Iron Rich Liverpool

On the way back from Summerville Beach we stopped in Liverpool for a quick look at the cast iron fences that surround plots in the Old Burial Ground. The last time I visited these little iron delights was over 40 years ago so my memories were, let’s say, sketchy.

My first surprise was to realize that this is a great collection of decorative iron fences, probably the best group that survives in the province. So well worth a visit if you want an authentic glimpse at the decorative sensibilities of Victorian Nova Scotians.

The quintessential iron cemetery fence is a lamb and willow design. The distinctive pattern is found in graveyards throughout the province and was produced by a number of local foundries. The Liverpool casting is particularly fine.

On another plot there is a gate with the sheep and a willow theme. It is extraordinary to see posts so well preserved and the designs so crisp. Helpfully, the date is cast into the gate: 1867. Most of our iron cemetery fences probably date from 1855 to 1890.

The weeping willow motif is also well represented on gravestones. So many beautiful variations of this theme.

Another popular fence design that is seen in many graveyards.

The Old Burial Ground is very well maintained and has a series of interpretation panels with thoughtfully chosen stories. One describes the materials used for graves markers, and that’s information you can use in any old cemetery.

It’s always fun to see old photos of a landscape you are standing in, and gratifying when the view has actually improved. One of the interpretive panels showed this image, c 1900, of the original fountain in a pond. This was at a time when the old style burial ground was converted into the park-like setting of a modern cemetery.

The Old Burial Ground dates back to 1760, so it has seen a number of stylistic changes over that time.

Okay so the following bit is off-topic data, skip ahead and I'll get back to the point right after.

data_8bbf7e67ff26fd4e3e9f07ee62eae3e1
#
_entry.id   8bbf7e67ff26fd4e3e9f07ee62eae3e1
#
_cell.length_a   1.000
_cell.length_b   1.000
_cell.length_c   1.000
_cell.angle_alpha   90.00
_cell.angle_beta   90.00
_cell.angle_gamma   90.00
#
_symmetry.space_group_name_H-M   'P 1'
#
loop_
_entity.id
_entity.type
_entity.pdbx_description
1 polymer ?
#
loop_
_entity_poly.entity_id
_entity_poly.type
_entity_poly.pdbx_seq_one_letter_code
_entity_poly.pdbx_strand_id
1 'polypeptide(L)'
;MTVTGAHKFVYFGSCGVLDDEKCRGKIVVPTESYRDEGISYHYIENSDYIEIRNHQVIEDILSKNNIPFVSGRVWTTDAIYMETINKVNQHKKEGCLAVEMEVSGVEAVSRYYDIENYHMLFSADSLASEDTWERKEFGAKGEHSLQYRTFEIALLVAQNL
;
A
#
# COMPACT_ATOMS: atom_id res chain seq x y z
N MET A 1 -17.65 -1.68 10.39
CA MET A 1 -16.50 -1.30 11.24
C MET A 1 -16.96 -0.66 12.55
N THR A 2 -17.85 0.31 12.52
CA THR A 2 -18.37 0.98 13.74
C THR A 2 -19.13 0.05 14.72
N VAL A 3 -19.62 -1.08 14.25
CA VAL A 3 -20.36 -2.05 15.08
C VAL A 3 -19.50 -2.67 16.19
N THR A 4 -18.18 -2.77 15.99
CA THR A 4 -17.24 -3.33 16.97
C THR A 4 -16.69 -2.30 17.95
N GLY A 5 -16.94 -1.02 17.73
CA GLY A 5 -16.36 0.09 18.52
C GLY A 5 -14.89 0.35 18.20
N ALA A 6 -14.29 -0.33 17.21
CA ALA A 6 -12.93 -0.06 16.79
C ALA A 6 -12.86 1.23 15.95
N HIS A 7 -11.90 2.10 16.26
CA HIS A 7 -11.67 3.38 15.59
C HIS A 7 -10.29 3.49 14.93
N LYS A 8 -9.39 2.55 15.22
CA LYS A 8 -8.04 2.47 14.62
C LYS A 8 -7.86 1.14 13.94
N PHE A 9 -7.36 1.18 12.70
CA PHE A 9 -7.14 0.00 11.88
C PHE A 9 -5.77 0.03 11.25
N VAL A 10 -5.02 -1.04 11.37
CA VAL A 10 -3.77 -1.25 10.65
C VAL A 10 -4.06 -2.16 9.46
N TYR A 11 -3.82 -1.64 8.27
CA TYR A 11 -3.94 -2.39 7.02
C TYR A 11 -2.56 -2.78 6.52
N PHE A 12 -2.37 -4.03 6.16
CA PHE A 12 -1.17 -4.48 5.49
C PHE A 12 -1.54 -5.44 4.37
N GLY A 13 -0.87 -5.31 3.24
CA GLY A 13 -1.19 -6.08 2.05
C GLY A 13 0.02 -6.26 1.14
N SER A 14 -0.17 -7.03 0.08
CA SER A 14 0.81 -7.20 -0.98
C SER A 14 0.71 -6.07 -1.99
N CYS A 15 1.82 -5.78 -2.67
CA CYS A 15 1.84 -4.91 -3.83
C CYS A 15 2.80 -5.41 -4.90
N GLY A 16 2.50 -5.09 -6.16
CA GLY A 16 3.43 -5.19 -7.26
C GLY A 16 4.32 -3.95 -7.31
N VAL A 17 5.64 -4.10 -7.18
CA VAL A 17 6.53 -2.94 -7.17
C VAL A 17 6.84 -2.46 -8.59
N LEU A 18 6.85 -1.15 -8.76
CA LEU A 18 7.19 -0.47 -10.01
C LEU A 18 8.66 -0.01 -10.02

Today, the same pond sports an elegant, polished, water-spouting boulder, shaded by mature trees.


Across the street from the Burial Ground, the 1820s Trinity Anglican Church elevates some impressive metalwork: a weathervane with lots of balls.

And an iron railing with remarkable wooden Gothic-style gateposts.

Less well maintained, but filled with ironwork riches, is a little cemetery on a rocky slope, back of Trinity.

I was thrilled to see this collection because it gives a sense of how common iron fencing once was, and how fragile its survival might be. An ambitious lawn-mowing contractor could clear all these away in a morning.

This was a popular style of cast iron grave marker. The name of the deceased was printed on a colourful card and installed under glass in the rectangular iron frame. Sadly, but not surprisingly, none of these cards survive from the 1880s when these novelties were sold.

Nerdy postscript

  • In 1977 I took this photo of the gateposts at the main entrance to Trinity. At that time there was a jaunty iron gate.

A new entrance arrangement preserves the posts but pulls them further apart.

Google StreetView

  • In the 1870s and ’80s, iron fences were often used in front of houses but, throughout the province, virtually all have been lost. Old photos show that the same designs that you can still see in cemeteries were used for houses and institutional buildings (except for the site-specific sheep and willow pattern). Liverpool has an exceptional example of this fashion. A fence design found in the Trinity cemetery…

also has a prominent place on Main Street.

Google StreetView

  • I’m not particularly interested in the people who are actually buried under these swell stones and fences. An exception was Captain William Cobb Dean, who caught my attention in this time when we have a special understanding of quarantine, saying goodbye to parents on the other side of windows, and the importance of immunity. Here is his story from one of the interpretive panels.

William Cobb Dean (Jr.), on his last voyage, came into Liverpool Harbour with smallpox on board. He came to his mother’s house on Bristol Avenue and spoke to her through the window. He told her not to open the door because he was supposed to be quarantined on board. Stricken with smallpox, they took him to a house on the outskirts of Liverpool owned by a Mr. Oldroyd, a black man who had had the disease. William Cobb Dean (Jr.) died in 1874. 

Dean was 30 years old, and rests surrounded by a flock of iron sheep and a forest of iron weeping willows.

About the author

Stephen Archibald

It’s Stephen Archibald doing the noticing. I’m a huge fan of Nova Scotia’s material culture and cultural landscapes. Twitter (@Cove17 ) made me realize I could share what attracted my attention (perfect for my very short attention) and I’m gratified when folks enjoy my content. Pleased to meet you on the internet.